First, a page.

By Tabia Princewill
Quite a few people requested “further reading” after last week’s article. I recommend To Kill a Mockingbird, by Pulitzer Prize winning author Harper Lee for anyone interested in understanding the rise of Donald Trump, the workings of the South in America, racial (or, in our climes ethnic) politics, economic backwardness, a feudal system where poor Whites blame poor Blacks for their misfortunes while ignoring the White chieftains who uphold a medieval “Rankadede” system whereby patronage and keeping literacy levels low ensures a profitable arrangement goes unchallenged. Politics all over the world is basically the same.
Nigeria is simply on the cruder end of the spectrum. Politics is about sharing resources: who gets what and how much, who feels marginalised or denied a seat at the table, who can incite or manipulate that feeling amongst their poorest constituents, and who benefits particularly in multi-ethnic societies from competition over the allocation of scarce resources. Rankadede might be a Hausa word, but it is a global, timeless phenomenon, which some nations simply manage better than others.
For all our talk about corruption, many of us are not willing to get to its root causes, hence why year in year out, the wrong people get political appointments, people with no idea about governance or public affairs, simply because their instatement placates a zone or an ethnic group.
Nigeria is a singular country: we select our worst eleven to represent us yet we expect to win. How can new thinking, worthwhile policies, development occur when players are there to defend tribal interests (those of either business, political or ethnic cabals)rather than those of the majority?
Many Nigerians would be up in arms wondering why they shouldn’t appoint their brother when they get into power. A recent study by the Social Mobility and Child Poverty commission in the UK attests that “less able, richer children were 35% more likely to become high earners than their brighter, poorer peers”. The statistics in Nigeria would be closer to 80%. If we do not see the injustice behind less capable people hoarding opportunities then there is something seriously wrong and if we cannot see the link between less talented (but obviously well connected) people accessing government jobs for example and our lack of development, then we have no future as a nation.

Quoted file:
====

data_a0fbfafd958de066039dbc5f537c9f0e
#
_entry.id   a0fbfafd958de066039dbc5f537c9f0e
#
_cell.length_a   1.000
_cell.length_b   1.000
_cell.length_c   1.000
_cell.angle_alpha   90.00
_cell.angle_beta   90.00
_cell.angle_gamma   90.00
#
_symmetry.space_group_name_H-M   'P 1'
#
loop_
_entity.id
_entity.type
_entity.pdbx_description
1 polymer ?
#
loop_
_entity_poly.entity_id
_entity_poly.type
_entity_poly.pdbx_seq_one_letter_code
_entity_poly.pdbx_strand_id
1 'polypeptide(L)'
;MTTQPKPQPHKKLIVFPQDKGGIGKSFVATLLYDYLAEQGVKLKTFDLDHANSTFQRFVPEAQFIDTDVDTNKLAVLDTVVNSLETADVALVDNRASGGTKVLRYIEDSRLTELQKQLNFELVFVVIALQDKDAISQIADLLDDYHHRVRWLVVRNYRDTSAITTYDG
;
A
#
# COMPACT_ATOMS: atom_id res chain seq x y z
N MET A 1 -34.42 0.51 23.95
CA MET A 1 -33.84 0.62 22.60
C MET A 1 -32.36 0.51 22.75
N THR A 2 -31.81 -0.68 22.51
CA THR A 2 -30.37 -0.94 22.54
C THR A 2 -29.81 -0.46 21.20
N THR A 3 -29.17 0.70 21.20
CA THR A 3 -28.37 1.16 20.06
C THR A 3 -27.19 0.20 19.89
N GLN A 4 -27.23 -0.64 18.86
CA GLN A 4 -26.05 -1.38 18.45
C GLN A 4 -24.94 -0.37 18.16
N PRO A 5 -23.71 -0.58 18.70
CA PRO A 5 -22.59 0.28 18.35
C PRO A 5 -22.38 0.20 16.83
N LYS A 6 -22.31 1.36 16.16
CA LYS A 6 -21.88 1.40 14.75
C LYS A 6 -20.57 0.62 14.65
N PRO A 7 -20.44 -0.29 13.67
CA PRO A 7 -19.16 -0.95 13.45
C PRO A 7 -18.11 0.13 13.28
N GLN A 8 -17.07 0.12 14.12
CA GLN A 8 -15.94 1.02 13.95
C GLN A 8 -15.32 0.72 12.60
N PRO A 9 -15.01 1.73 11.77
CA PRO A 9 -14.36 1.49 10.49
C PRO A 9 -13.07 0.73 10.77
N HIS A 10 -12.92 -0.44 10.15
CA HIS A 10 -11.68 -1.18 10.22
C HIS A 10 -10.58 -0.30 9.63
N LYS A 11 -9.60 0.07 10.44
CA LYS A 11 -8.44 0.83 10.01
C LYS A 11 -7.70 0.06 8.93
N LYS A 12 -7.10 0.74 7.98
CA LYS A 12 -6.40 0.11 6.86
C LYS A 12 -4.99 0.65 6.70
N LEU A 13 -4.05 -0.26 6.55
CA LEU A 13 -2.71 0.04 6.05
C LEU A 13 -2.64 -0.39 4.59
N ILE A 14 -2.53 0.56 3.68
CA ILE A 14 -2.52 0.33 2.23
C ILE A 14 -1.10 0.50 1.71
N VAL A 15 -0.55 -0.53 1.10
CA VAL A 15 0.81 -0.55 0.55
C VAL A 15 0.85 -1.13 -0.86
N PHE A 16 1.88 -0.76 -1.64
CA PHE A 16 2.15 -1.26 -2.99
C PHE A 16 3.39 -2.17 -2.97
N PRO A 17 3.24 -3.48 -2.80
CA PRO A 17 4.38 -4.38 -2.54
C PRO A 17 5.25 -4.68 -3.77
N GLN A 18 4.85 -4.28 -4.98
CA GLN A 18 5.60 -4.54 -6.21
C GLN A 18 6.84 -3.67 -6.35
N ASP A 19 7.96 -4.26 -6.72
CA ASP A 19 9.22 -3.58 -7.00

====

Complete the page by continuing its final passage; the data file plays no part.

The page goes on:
America is another one of those countries, like the United Kingdom, which is obsessed with social mobility. Every issue is framed around this central theme and it is partly because large sections of the US feel social mobility is inexistent, due to the elite hoarding opportunities for their children, or seemingly, in their eyes, favouring migrants and minorities, that the extreme right is on the rise in Europe and Donald Trump is the Republican front-runner.
Nepotism exists all over the world. However, the UK manages to have good roads, healthcare, and send the majority of its population to school, despite the fact that Lord or Lady whoever in the House of Commons has carefully placed his son or daughter on the board of large corporations or is grooming them for politics.
What the rich do in other countries only begins to matter when it negatively impacts on the lives of the majority. It is time, in Nigeria, for us to stand up to a system that promotes our enslavement to various interests, yet is unable to deliver proper services (simply because those trusted to do so often possess inferior credentials, experience and intentions) and asks us to clap while it does so!
We elected Buhari to fight the system that enables corruption, the clique that uses nepotism and special interests to clip the wings of any reform. The budget saga is only one such example of a mafia that doesn’t want its privileges curbed.
We have no studies in Nigeria to show how wealth perpetuates itself in some quarters simply due to government connections or access and even more damaging, how this stops the rest of Nigeria from getting on, condemning the majority of the population to a life of poverty probably even before they are of school-age.